After chance of weekend showers, dry skies may prevail for Pioneer Day parades
It's not nice to rain on somebody's parade.
Fortunately, lousy weather is rare during Utah's Days of '47 celebration, especially during the morning hours of July 24 when the big events take place. The most rain ever recorded on July 24th at Salt Lake City International Airport during a 24-hour period was .75 inches in 1955.
Chances are good there won't be rain for the big morning parades Tuesday, though Utah is entering the summer rain season, when afternoon and evening thunderstorms occur regularly. That could be the case this weekend and Monday.
"Monsoon moisture is making its way back into the area," said Monica Traphagan, a forecaster with the National Weather Service's Salt Lake office. "We're seeing mid-level clouds. A moist air mass will remain over the area for the entire weekend. Clouds will be around. There will be scattered showers and thunderstorms in the afternoons. Temperatures will be a couple of degrees above seasonal norms."
The extended forecast calls for a 20-percent chance of showers and thunderstorms Friday, Saturday and Sunday night.
Only a slight chance of rain is predicted for Monday night, July 23, when thousands typically camp along the Salt Lake City parade route.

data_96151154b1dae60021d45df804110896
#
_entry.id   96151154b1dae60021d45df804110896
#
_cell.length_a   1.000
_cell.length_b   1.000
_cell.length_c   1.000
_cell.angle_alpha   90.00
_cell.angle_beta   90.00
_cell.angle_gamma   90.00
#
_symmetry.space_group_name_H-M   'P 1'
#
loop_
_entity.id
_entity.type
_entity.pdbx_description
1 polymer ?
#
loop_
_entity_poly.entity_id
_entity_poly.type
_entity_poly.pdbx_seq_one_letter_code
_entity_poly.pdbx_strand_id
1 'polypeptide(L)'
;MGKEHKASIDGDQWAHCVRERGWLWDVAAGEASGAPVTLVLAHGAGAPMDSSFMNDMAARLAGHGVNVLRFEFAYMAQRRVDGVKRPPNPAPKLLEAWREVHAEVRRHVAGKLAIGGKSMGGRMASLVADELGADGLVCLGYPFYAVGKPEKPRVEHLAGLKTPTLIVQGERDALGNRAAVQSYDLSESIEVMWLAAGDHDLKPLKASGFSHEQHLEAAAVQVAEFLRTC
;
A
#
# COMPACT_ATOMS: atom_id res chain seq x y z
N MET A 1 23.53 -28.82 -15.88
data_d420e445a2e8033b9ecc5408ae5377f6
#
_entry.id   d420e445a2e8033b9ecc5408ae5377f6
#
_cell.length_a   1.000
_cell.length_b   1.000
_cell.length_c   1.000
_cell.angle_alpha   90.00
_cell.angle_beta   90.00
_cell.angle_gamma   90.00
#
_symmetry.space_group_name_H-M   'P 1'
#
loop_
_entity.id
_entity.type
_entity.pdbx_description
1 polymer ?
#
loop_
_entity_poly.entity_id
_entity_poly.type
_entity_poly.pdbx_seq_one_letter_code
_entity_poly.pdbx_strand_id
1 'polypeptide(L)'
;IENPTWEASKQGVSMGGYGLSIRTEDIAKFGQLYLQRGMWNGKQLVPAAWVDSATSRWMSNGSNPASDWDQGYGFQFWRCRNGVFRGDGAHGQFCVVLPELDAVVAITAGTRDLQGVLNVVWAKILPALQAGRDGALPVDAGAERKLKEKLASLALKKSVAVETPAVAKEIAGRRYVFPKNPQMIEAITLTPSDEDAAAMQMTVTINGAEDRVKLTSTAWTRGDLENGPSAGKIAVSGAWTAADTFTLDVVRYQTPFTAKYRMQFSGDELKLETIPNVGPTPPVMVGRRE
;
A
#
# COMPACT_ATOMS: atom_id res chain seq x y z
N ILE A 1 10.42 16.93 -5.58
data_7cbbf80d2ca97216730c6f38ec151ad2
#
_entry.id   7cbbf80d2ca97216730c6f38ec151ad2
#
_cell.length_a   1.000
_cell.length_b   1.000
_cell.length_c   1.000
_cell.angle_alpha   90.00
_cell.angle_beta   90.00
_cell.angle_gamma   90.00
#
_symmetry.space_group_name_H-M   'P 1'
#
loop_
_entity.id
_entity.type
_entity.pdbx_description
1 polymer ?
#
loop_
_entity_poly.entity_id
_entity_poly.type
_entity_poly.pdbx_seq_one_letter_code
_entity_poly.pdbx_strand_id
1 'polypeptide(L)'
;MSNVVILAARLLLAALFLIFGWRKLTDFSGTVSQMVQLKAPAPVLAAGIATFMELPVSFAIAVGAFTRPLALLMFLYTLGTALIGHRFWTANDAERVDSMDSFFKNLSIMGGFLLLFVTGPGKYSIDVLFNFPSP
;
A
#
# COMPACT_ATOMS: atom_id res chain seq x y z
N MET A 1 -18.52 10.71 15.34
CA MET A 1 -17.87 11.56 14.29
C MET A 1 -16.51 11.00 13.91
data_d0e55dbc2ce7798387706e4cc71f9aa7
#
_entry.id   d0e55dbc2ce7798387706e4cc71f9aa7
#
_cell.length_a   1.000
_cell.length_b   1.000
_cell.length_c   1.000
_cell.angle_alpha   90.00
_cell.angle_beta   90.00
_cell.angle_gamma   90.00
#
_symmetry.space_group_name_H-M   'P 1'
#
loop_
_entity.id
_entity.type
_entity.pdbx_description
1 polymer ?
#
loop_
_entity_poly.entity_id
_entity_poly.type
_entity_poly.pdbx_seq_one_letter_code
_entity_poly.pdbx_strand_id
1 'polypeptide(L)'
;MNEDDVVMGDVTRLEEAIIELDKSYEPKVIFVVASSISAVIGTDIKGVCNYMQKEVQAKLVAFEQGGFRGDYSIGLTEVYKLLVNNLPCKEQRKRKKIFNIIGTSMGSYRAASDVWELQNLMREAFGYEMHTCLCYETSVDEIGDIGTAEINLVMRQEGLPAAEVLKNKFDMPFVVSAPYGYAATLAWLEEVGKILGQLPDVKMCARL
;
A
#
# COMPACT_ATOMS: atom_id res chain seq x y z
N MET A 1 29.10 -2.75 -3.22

Temperatures for the weekend through Tuesday will be in the low 90s along the Wasatch Front.
That's certainly better than the record high July 24th temperature of 105 in 1931 or the low mark of 50 degrees set in 1954.
"The driest time for Utah is the beginning of July," said Traphagan. "By the end of July, we start seeing some of the monsoonal moisture, but the brunt of that is typically August."
In St. George, highs will hover around 100 most of the weekend, though there is a 30 percent chance of thunderstorms mainly before midnight on Friday.
Moab temperatures will be in the high 90s much of the weekend, with the best chance of thunderstorms on Friday and Saturday nights.
All of this is good news for Utah tourist officials.
"Pioneer Day not only attracts locals, but it's also popular with domestic and international visitors who want to experience our pioneer culture," said Tracie Cayford, of the Utah Division of Travel. "What visitors love about it is that it is authentic and they are looking for that western experienceâ¦ We have one of the largest parades in the country. And who doesn't love a parade?"
Especially when the chance of rain on that parade is slight.